"This is a unique approach to getting into a tumor-agnostic strategy," said Epstein. "We are taking population-level data, identifying these groups of rare and recurrent driver mutations, and then building programs around it." Drawing on the insights from the MAP platform, the company's researchers know that these driver mutations have been found in multiple cancer types and can be targeted using this drug. Epstein describes the strategy as "de-orphaning" — taking some of these rare cancer indications and regrouping them with other histologies based on the driver mutations they have in common.
"We can tell you which mutations behave in a concurrent manner in glioblastoma versus lung versus breast cancer, as an example," said Epstein.
Depending on results from the Phase I trial, Black Diamond plans to pursue an accelerated approval of BDTX-189 for a tumor-agnostic indication in patients with mutations of the ErbB family.
While other drugmakers may have therapeutic programs directed at specific molecular indications in certain tumors, such as exon 20-mutated lung cancer, none of the currently available drugs have demonstrated activity across the range of EGFR or HER2 mutations in a tissue-agnostic fashion, claimed Witt. "One of the populations that we envision being able to address is lung cancer patients with either EGFR or HER2 exon 20 mutations," said Witt. "But that is just a subpopulation of the entire tumor-agnostic population that we're pursuing."
The drug, Witt added, was also able to capture the S310 mutation, which is the most prevalent allosteric HER2 mutation and is found across multiple different tumor types.
The Phase I dose escalation portion of the trial will enroll up to 80 subjects. Although the primary purpose in Phase I is to assess the safety, tolerability, and pharmacokinetics of the drug, investigators are also expecting preliminary anti-tumor activity information. Black Diamond expects to move through the dose escalation phase this year and get up to either the maximum tolerated dose or the recommended Phase II dose by early next year.
The Phase II portion will enroll up to 100 patients and only include patients with allosteric HER2 mutations or EGFR/HER2 exon 20 mutations. Mutations will be identified using NGS tests performed at Tennessee Oncology and Florida Cancer Specialists, the clinical sites where patients will be enrolled. The patient population in Phase II will be stratified into four separate cohorts with each of these cohorts defined either by tumor type and/or mutation.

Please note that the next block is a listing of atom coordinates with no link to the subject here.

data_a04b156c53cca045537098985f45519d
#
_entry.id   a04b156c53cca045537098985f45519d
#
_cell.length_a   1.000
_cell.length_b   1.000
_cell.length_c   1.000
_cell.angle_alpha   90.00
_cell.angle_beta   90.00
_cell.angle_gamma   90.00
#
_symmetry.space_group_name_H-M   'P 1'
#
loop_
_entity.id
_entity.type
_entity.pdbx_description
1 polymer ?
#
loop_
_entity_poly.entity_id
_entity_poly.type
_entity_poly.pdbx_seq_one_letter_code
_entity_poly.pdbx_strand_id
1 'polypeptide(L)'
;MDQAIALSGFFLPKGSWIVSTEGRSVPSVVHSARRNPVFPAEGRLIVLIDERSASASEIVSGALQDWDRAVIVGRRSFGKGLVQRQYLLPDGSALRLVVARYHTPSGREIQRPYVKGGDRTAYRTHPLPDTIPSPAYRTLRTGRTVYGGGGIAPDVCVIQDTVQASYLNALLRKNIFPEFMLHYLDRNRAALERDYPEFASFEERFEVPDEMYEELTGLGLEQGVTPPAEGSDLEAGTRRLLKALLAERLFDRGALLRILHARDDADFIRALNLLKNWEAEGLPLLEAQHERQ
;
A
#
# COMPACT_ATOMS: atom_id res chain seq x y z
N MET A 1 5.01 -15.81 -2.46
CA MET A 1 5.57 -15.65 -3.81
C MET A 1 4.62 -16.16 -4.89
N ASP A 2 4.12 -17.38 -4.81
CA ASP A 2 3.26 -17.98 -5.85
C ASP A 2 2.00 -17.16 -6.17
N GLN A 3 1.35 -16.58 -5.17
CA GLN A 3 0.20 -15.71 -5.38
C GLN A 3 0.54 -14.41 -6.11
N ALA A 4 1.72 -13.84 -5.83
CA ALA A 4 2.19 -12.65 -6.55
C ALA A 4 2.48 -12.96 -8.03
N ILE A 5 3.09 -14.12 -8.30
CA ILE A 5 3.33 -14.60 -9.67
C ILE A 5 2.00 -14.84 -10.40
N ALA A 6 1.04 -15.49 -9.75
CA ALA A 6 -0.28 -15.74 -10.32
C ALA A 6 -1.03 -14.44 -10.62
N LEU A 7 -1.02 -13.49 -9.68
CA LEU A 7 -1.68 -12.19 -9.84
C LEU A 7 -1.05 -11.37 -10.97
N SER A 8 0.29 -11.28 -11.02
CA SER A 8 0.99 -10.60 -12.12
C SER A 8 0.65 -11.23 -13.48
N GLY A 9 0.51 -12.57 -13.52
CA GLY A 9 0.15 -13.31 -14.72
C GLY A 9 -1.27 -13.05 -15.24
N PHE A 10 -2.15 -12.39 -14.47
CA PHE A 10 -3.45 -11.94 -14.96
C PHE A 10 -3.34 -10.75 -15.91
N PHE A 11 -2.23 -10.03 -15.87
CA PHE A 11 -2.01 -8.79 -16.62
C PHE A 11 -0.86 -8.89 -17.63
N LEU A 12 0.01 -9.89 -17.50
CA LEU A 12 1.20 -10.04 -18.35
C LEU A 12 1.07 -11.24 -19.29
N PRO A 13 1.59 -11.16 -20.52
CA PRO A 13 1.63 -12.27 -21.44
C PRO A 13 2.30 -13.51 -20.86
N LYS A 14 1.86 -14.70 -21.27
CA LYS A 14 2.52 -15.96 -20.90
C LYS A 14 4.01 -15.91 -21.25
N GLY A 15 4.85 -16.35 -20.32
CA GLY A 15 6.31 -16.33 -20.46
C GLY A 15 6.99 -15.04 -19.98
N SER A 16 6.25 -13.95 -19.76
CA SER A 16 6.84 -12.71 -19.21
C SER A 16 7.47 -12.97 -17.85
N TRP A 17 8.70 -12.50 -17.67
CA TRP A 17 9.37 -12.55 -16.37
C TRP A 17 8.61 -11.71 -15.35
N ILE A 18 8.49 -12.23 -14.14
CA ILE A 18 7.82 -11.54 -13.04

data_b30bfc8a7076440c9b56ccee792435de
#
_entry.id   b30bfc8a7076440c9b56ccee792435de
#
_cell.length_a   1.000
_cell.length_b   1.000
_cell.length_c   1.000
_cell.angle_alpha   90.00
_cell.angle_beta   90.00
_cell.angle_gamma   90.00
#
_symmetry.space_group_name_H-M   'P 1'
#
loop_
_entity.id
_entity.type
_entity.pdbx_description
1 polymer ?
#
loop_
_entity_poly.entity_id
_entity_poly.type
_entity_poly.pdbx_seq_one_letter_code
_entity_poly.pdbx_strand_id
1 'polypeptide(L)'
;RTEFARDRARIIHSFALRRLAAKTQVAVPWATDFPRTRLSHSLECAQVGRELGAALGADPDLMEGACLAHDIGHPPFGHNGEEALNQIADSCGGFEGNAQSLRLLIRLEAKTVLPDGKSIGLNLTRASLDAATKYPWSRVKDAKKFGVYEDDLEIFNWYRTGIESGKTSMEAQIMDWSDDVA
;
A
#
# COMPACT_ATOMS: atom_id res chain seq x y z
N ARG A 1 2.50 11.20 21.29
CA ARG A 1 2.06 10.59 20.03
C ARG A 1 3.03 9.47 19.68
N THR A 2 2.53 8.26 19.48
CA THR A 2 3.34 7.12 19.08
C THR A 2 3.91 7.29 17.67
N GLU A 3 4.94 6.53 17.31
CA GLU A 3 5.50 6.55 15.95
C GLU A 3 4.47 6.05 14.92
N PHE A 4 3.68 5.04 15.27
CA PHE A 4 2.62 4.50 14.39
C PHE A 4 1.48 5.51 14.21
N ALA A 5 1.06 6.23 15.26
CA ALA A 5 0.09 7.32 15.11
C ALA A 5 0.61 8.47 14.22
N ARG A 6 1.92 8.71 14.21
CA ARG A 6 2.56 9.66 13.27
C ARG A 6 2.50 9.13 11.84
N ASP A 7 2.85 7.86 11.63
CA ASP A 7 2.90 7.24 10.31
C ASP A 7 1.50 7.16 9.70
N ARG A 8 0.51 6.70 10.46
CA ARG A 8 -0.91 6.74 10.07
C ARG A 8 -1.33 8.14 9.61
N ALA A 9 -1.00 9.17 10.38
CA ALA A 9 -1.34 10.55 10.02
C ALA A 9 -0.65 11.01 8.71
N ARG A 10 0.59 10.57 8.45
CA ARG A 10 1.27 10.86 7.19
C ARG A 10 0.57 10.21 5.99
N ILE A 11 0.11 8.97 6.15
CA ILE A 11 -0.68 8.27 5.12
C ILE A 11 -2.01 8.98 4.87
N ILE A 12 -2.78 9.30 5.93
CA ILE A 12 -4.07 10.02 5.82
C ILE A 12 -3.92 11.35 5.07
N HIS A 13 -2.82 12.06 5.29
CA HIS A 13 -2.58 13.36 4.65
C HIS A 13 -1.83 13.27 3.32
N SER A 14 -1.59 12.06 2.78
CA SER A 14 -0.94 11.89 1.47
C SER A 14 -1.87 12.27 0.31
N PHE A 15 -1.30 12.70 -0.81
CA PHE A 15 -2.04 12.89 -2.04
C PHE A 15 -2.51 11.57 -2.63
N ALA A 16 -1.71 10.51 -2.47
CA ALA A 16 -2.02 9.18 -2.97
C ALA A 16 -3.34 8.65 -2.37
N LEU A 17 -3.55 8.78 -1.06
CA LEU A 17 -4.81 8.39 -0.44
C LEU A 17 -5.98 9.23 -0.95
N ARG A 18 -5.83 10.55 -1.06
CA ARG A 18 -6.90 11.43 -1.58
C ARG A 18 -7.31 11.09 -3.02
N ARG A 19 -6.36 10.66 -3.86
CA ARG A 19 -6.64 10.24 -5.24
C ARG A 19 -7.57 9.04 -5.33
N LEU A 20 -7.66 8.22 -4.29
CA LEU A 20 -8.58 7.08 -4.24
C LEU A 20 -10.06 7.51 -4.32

Black Diamond is also mandating baseline tumor tissue in the Phase II study in order to develop a companion diagnostic with the drug down the line. Witt said that Black Diamond is not planning on developing a companion diagnostic internally and will likely partner with institutions or companies, such as Memorial Sloan Kettering or Foundation Medicine, who have NGS tests that the FDA has approved or cleared.
Currently, the company's strategy is to rapidly advance BDTX-189 through clinical development as a tumor-agnostic therapy, take another small molecule agent into clinical development for EGFR-mutated glioblastoma, and expand a pipeline of other small molecule inhibitors discovered through the company's MAP platform. The company is also using the MAP platform to identify and characterize new mutation families and is inking strategic partnerships to expand the use of the platform. The company has not yet announced any partners for its products.
A large portion of the funds raised from both the IPO and the $85 million Series C fundraising round last year will be used to support the clinical development of the company's lead product candidate.
Thomas Leggett, Black Diamond's CFO, said that the company's spending could go up considerably with the opening of a Phase II trial next year if they see early efficacy in multiple molecularly defined patient subpopulations. Black Diamond is also proportioning some spending to the earlier-stage development programs.
Additionally, Black Diamond's EGFR-targeting glioblastoma drug candidate, the name of which is still undisclosed, is getting close to human studies. The company anticipates filing an IND for the drug by end of next year and starting clinical trials in 2022.
The company also has interest in pursuing therapeutic programs in other molecularly defined cancer indications. "We have a robust platform in MAP, and we want to continue to explore all the possibilities with that across FGFR3, BRAF and other areas," said Leggett.